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Original Source: FD (FAIR DISCLOSURE) WIRE
OPERATOR: Good afternoon, ladies and gentlemen. And welcome to the Texas Instruments' first quarter 2005 earnings conference call. At this time, all participants have been placed on a listen-only mode, and the floor will be open for your questions following the presentation. It is now my pleasure to introduce your host, Mr. Ron Slaymaker. Sir, the floor is yours.
RON SLAYMAKER, VP, MANAGER OF IR, TEXAS INSTRUMENTS: Good afternoon and thank you for joining our first quarter earnings conference call. Kevin March, TI's Chief Financial Officer is with me today. This call will last one hour. For any of you who missed the release, you can find it on our website at ti.com/ir. This call is being broadcast live over the Web and can be accessed through TI's website. A replay will be available through the Web.
This call will include forward-looking statements that involve risk factors that could cause TI's results to differ materially from management's current expectations. We encourage you to review the Safe Harbor statement contained in the earnings released published today, as well as TI's most recent SEC filings for a complete description.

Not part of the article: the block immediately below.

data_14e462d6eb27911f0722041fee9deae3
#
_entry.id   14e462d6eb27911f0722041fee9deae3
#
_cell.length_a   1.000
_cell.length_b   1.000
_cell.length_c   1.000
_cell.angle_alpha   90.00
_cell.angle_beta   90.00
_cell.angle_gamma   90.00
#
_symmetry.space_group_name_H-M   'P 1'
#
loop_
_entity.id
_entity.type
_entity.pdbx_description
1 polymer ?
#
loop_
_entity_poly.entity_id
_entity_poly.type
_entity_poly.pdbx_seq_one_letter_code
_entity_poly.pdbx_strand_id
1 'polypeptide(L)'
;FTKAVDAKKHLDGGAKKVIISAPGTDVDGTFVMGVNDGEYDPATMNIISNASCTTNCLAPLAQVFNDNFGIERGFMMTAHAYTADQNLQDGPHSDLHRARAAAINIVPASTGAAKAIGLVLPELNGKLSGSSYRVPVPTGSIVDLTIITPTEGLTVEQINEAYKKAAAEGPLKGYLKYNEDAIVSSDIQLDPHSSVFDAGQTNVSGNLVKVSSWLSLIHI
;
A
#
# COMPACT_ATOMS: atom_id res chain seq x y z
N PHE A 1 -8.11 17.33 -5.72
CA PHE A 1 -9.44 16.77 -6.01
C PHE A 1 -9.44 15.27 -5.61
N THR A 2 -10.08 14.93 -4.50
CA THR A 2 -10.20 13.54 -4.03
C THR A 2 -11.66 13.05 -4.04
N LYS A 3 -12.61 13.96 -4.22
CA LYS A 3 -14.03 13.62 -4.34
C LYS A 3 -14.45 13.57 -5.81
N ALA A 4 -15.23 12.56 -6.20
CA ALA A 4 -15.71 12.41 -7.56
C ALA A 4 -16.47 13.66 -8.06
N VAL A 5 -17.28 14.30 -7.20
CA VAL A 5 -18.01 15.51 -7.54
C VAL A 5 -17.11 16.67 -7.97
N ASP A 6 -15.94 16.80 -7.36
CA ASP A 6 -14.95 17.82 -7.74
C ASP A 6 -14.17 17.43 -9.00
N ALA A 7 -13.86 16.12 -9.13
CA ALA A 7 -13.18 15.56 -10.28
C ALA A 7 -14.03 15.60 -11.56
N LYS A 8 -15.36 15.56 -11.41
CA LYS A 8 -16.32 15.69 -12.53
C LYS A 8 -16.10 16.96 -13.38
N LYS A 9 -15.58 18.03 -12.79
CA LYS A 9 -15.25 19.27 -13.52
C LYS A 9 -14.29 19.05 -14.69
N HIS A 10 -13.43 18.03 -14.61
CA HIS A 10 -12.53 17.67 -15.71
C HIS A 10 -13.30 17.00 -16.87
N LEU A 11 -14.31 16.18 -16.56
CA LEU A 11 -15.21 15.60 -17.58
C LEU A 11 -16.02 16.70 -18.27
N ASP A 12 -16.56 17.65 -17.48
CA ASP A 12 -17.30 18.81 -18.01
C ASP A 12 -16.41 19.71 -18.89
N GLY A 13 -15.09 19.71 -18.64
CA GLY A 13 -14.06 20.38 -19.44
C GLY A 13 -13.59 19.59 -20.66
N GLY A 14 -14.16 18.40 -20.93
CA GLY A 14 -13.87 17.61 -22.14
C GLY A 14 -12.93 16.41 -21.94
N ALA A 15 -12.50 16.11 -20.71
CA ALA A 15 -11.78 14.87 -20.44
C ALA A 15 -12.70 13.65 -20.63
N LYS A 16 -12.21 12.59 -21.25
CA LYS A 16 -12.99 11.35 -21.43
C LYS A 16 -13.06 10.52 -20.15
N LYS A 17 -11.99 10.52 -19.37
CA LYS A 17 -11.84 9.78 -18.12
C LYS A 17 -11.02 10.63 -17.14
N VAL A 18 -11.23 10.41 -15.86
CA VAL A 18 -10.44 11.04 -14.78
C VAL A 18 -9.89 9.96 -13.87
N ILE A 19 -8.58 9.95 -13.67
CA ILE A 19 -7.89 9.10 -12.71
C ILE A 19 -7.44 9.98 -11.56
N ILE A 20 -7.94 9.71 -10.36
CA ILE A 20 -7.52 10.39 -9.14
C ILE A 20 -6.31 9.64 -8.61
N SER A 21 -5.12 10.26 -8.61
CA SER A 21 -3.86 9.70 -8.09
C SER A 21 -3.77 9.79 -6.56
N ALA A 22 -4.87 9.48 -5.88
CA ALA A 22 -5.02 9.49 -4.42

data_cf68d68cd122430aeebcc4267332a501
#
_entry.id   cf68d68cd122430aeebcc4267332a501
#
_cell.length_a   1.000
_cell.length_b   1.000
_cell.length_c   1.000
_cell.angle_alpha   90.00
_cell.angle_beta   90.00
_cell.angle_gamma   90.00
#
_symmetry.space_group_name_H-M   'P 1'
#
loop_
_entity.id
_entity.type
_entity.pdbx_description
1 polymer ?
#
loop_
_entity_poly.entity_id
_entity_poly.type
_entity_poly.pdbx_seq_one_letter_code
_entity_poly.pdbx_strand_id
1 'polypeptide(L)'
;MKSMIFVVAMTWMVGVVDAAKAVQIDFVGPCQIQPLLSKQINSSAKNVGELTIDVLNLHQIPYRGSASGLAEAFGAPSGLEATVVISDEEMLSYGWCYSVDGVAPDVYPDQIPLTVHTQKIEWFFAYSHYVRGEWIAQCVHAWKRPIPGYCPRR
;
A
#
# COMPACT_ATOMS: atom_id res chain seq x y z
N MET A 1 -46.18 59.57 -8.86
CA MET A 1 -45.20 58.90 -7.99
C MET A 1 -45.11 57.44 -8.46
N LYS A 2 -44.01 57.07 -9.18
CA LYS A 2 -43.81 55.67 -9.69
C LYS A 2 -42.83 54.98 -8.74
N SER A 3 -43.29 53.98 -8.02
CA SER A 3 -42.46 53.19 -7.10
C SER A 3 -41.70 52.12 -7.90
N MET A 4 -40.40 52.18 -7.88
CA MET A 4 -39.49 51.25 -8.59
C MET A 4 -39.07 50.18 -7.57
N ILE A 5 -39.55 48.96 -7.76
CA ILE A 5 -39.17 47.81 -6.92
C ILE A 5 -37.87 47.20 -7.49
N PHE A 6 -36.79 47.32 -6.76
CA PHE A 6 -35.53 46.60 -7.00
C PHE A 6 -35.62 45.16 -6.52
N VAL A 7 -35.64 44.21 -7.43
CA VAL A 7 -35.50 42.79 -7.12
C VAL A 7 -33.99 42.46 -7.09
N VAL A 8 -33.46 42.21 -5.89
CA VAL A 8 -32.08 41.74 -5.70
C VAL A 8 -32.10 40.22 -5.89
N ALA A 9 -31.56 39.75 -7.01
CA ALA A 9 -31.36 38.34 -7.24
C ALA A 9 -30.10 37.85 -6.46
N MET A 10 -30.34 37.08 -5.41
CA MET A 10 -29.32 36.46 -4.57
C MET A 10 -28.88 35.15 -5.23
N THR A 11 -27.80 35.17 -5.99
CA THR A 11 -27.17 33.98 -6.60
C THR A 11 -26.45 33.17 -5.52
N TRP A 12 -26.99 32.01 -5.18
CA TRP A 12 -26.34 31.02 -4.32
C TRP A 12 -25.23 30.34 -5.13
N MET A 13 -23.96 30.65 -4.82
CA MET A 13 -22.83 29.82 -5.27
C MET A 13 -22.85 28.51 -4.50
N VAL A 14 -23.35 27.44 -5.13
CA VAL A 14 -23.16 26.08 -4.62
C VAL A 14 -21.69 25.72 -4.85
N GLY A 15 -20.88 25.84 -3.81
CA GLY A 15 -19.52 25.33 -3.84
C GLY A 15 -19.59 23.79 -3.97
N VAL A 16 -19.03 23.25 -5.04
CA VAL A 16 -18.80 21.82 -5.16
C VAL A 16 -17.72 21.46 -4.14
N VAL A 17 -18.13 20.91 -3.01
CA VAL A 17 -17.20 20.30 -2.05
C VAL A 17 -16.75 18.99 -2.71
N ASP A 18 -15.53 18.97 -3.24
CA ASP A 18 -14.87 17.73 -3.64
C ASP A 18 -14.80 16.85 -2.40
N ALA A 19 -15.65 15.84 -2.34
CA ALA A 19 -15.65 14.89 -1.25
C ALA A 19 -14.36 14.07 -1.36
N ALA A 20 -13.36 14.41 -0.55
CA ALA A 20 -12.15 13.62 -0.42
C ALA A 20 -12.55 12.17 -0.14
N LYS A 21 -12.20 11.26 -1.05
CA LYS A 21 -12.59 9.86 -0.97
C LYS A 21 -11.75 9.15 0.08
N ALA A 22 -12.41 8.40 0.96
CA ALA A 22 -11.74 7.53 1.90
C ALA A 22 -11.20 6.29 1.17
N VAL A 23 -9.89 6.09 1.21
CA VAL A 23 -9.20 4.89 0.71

Our mid-quarter update to our outlook is scheduled this quarter for June 7th. We expect to narrow or adjust the revenue and earnings guidance ranges as appropriate with this update. We will observe a quiet period beginning on June 1st until the update.
In today's call, I will review our revenue performance and then Kevin will discuss profit performance and the second quarter outlook. After this review, we will open the lines for your questions.
First quarter TI revenue was $2 billion 972 million, about in the middle of the guidance range that we provided at our March mid-quarter update. TI revenue declined 6% from the fourth quarter due to a drop in Semiconductor revenue that offset growth in Sensors and Controls and Educational and Productivity Solutions, or E&PS. We are especially encouraged that TI's profitability increased in the quarter despite the sequentially lower revenue. Kevin will address the factors behind the profit increase in a few minutes.
Sensors and Controls revenue of $296 million grew 7% sequentially, 4% compared with the year-ago quarter, and set a new quarterly record. E&PS revenue of $82 million grew 3% sequentially and from the year-ago quarter. Semiconductor revenue fell 7% compared with fourth quarter. The decline was primarily driven by lower wireless revenue, and to a lesser extent, lower DLP revenue.
The decline in wireless was at the level we had expected in January. The decline in DLP revenue was consistent with our expectations at the March update, although it was steeper than we had expected in January before we had access to sell-through data for the peak season.